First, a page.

Wikipedia has this info on Seneca:

Lucius Annaeus Seneca (often known simply as Seneca /ˈsɛnɪkə/; c. 4 BC – AD 65) was a Roman Stoic philosopher, statesman, dramatist, and in one work humorist, of the Silver Age of Latin literature.

He was a tutor and later advisor to emperor Nero. While he was forced to commit suicide for alleged complicity in the Pisonian conspiracy to assassinate Nero, he may have been innocent. His father was Seneca the Elder, his elder brother was Lucius Junius Gallio Annaeanus, called Gallio in the Bible, and his nephew was the poet Lucan.

The mention of Gallio in the text (Acts 18) is helpful in dating the events at that point in the ministry of Paul.

Gallio was the proconsul [Grk. anthupatos] of the Roman senatorial province of Achaia (Acts 18:12). Proconsuls generally served two-year terms, and such appointments offered potentially great financial rewards. Achaia’s administrative center was Corinth, a newly rebuilt city at the time and a busy commercial and transport center. The city had as many as 200,000 residents, and the province of Achaia may have had several million subjects. . .

An inscription at the Temple of Apollo in Delphi indicates that Gallio’s time in Corinth may be dated to AD 51–53. Thus, Paul’s appearance before Gallio probably occurred in the spring or summer of AD 51. (The Lexham Bible Dictionary).

In an article entitled “Paul, Dating, and Corinth: The Gallio Inscription and Pauline Chronology,” Gardner Gordon wrote:

Gallio’s younger brother, Seneca, was a philosopher, and apparently an inflammatory one. In AD 41, Emperor Claudius exiled this young thinker to the isle of Corsica. Usually, such disgrace tarnished the entire family. Whatever political ambitions Gallio may have had were effectively derailed by his brainy brother’s banishment. But in AD 49, Seneca was ushered back to Rome with a grand purpose: he was placed in the imperial court as the tutor to Claudius’ nephew and royal successor, a young, impetuous Roman named Nero. Undoubtedly, it was at this time that Seneca was instrumental in helping to secure a political post of proconsul for his older brother, Gallio.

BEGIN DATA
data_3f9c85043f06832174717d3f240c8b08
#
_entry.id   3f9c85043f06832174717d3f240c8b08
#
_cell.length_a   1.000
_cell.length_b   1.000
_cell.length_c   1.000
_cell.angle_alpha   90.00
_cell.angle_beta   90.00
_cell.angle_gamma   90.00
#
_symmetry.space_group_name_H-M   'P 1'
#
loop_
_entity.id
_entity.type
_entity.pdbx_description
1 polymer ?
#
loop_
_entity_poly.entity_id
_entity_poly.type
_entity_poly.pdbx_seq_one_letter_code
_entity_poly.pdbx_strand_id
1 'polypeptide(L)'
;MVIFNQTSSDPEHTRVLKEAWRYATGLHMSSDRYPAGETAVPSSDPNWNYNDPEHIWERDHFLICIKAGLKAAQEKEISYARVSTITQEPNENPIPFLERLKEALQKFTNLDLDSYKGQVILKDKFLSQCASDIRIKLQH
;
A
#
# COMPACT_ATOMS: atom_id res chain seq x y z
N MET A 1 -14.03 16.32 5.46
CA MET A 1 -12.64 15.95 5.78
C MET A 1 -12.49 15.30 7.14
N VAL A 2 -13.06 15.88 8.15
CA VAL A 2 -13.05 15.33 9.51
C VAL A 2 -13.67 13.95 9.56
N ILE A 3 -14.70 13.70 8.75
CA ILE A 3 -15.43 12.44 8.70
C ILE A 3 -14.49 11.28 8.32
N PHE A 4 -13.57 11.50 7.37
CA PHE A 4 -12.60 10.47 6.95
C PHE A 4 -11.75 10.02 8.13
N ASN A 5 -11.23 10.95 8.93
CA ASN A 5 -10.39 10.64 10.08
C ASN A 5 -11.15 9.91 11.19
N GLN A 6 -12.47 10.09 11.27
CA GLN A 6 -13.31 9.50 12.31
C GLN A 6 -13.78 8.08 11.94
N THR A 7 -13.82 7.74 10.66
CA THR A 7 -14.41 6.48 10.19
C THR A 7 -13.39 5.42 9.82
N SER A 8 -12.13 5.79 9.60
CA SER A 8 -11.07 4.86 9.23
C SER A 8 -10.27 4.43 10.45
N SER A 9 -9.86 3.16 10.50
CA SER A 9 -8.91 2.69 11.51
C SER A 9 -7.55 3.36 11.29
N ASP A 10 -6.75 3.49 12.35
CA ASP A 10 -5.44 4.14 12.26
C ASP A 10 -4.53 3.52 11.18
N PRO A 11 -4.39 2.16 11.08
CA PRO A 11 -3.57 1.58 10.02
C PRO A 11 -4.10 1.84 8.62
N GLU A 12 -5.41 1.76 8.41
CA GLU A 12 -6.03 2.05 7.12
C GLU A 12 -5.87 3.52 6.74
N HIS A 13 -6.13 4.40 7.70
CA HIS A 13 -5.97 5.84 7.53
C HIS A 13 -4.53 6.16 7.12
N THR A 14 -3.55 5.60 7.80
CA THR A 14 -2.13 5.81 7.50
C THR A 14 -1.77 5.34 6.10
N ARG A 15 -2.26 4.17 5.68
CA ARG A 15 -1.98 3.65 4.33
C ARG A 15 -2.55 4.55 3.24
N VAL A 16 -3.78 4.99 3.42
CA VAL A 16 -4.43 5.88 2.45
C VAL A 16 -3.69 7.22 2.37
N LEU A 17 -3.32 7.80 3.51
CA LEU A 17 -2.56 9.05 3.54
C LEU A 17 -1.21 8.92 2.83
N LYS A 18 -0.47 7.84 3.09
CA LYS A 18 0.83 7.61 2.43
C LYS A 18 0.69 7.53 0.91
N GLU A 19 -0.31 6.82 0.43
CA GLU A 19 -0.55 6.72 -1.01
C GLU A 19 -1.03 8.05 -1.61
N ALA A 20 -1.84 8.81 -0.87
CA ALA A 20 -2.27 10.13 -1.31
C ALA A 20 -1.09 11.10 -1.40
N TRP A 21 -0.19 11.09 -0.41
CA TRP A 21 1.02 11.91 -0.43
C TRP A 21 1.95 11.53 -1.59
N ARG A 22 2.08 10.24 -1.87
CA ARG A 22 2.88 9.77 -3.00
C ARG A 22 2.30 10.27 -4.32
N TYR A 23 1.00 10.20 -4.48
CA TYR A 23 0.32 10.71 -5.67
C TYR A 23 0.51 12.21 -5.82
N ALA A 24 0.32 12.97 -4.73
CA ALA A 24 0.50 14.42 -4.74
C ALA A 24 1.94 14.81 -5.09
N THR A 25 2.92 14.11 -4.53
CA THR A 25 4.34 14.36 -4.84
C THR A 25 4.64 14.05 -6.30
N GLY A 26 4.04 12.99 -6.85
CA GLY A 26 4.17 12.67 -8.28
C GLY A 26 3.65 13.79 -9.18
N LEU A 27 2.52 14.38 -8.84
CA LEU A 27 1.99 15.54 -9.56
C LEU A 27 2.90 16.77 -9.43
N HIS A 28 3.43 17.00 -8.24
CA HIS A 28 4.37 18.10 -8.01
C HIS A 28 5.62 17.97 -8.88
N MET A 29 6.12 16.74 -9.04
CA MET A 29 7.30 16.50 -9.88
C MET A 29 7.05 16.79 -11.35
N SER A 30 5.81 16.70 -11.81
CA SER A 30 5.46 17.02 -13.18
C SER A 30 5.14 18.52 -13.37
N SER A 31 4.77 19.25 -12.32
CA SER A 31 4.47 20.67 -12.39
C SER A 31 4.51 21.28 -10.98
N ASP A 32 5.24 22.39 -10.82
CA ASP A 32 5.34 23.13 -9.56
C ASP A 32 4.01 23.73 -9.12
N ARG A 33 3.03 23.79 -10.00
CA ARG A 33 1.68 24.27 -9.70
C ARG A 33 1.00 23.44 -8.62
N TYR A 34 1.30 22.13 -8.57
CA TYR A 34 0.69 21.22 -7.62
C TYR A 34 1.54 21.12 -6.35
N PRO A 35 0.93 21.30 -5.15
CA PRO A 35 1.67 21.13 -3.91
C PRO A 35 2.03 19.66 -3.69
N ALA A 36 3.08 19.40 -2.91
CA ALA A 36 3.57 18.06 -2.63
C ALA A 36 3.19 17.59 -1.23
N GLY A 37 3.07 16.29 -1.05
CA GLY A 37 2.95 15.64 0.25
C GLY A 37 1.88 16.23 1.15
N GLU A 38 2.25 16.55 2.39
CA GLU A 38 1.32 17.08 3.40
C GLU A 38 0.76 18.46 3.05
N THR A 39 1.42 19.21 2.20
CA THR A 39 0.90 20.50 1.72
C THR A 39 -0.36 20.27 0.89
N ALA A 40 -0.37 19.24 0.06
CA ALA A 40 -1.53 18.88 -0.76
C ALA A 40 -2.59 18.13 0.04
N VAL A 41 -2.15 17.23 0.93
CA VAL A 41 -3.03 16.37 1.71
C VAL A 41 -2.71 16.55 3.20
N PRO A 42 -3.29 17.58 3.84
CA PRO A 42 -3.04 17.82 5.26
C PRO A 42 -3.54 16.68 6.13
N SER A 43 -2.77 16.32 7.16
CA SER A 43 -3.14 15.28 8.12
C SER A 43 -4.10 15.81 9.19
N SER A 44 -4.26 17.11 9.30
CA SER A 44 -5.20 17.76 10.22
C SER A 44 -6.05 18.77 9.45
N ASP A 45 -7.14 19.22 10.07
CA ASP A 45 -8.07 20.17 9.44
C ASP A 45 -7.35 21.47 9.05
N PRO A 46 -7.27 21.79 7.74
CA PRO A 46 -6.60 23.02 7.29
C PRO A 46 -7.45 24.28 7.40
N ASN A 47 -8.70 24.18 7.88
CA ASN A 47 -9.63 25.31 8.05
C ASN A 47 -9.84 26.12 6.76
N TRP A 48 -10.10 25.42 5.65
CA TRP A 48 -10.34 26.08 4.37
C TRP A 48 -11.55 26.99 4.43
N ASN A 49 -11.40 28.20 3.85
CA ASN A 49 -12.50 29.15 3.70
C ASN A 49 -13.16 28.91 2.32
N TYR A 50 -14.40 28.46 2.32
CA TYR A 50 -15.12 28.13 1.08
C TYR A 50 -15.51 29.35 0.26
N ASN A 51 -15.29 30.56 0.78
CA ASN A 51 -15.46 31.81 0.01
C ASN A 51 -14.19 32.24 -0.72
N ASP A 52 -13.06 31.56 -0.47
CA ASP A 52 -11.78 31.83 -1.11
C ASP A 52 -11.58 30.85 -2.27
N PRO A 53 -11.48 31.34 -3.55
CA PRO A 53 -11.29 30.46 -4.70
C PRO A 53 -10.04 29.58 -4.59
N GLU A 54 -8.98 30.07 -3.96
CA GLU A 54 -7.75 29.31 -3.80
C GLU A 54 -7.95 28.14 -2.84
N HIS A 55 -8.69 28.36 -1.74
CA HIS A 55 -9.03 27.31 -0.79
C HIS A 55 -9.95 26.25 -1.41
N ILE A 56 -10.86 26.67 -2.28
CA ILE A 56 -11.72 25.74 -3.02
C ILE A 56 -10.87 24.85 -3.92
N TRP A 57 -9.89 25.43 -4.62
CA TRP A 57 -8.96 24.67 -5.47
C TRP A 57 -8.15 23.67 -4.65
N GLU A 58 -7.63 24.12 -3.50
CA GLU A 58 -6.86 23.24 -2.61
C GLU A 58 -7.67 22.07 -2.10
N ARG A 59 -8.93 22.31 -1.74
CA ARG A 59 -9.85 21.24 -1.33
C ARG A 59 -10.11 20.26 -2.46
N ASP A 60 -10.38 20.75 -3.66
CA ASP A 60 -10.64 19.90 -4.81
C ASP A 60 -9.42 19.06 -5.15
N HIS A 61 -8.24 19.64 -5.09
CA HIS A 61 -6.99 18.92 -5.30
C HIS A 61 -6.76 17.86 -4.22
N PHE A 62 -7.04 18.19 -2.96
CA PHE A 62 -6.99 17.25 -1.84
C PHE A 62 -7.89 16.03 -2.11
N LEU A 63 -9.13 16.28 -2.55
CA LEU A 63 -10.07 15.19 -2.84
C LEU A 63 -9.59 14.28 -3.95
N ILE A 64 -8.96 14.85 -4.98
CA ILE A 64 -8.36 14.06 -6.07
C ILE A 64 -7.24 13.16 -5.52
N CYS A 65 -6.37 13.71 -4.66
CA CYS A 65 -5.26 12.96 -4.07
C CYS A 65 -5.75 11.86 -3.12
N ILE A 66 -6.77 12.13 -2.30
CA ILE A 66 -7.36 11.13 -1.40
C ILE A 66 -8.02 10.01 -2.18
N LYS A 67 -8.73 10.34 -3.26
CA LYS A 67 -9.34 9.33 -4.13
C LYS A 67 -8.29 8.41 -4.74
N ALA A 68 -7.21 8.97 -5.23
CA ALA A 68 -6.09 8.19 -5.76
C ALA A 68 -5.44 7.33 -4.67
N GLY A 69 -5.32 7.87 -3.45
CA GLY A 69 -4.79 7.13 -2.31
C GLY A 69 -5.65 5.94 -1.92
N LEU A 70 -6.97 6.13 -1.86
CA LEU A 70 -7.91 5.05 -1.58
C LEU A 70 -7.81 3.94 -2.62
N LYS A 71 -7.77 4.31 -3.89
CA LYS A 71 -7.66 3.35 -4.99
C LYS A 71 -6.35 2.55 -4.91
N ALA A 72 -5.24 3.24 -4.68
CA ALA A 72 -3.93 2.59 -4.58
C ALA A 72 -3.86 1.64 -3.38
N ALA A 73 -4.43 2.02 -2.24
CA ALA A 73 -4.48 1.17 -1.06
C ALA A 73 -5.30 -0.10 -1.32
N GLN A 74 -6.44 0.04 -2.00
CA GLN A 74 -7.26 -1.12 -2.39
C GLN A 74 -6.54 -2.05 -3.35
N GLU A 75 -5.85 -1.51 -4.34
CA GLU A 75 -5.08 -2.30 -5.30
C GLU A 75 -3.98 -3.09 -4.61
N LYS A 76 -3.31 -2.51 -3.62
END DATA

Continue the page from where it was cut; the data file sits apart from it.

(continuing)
That article may be read in its entirety by clicking here.

I have several posts on biblical Corinth, with photos and brief articles. Use search box at upper right.

Click image for larger view.


View from Roman Forum in Athens Greece

February 10, 2015

Yesterday we had another view down the south side of the acropolis in Athens, Greece. Now we move to the north side, down below the acropolis, to the Roman Forum. In our photo here you can see a portion of the forum, the Tower of the Winds (right), and to your distant left Mount Lykavittos.

Roman Forum, Tower, and Mt. Lykavittos in Athens, Greece. Photo by Leon Mauldin.

Roman Forum, Tower, and Mt. Lykavittos in Athens, Greece. Photo by Leon Mauldin.

The Tower of the Winds has an interesting history:

The Tower of the Winds stands in the Pláka below the north side of the Acropolis. In the planning of the modern city of Athens in the 19th century. Eólou Street, named after the wind god Ailos, was aligned directly on the tower, which forms a landmark at its southern end.

Built about 40 B.C., the tower is an octagonal structure 12m/40ft high, with sundials on the external walls; it originally housed a water-clock.

Around the top runs a frieze with reliefs representing the eight wind gods – the beardless Notos, pouring out rain from an urn (south); Lips, holding the stern ornament of a ship (southwest); Zephyros, a youth scattering flowers (west); Sykron the bringer of snow (northwest); the bearded Boreas, blowing into a shell (north); Kaikias, also bearded, the bringer of hail (northeast); Apeliotes, a young man bearing ears of corn and fruit (east); and Euros, wrapped in a cloak (southeast).

To the south of the tower is a building of the Roman period (first century A.D.) with the springing points of arches. Its function is uncertain (office of the market police, Caesareum?).

Adjoining the entrance to the excavated area is a marble latrine with seating for nearly 70.

The water-clock is located outside the western entrance to the Roman Market. It served as a form of meteorological station by combining a sundial, a waterclock and a weathervane showing the direction of the wind.

The clock is commonly known as “Aerides” (the winds) (Planetware.com).

A highly visible landmark, Lykavittos, also known as Lykabettos, stands 227 meters/909 feet in altitude. It was:

once well outside Athens but now surrounded by the city on all sides, is the dominant hill in the plain of Attica. It is a hill of cretaceous chalk, covered with various species of plant life, and is a popular place to go to escape from the hurly-burly of city life. At the top stands the chapel dedicated to St George, from where there are extensive views of the whole city (Planetware.com).

Click photo for larger view. Use search box at upper right for more posts on Athens, as well as other biblical sites.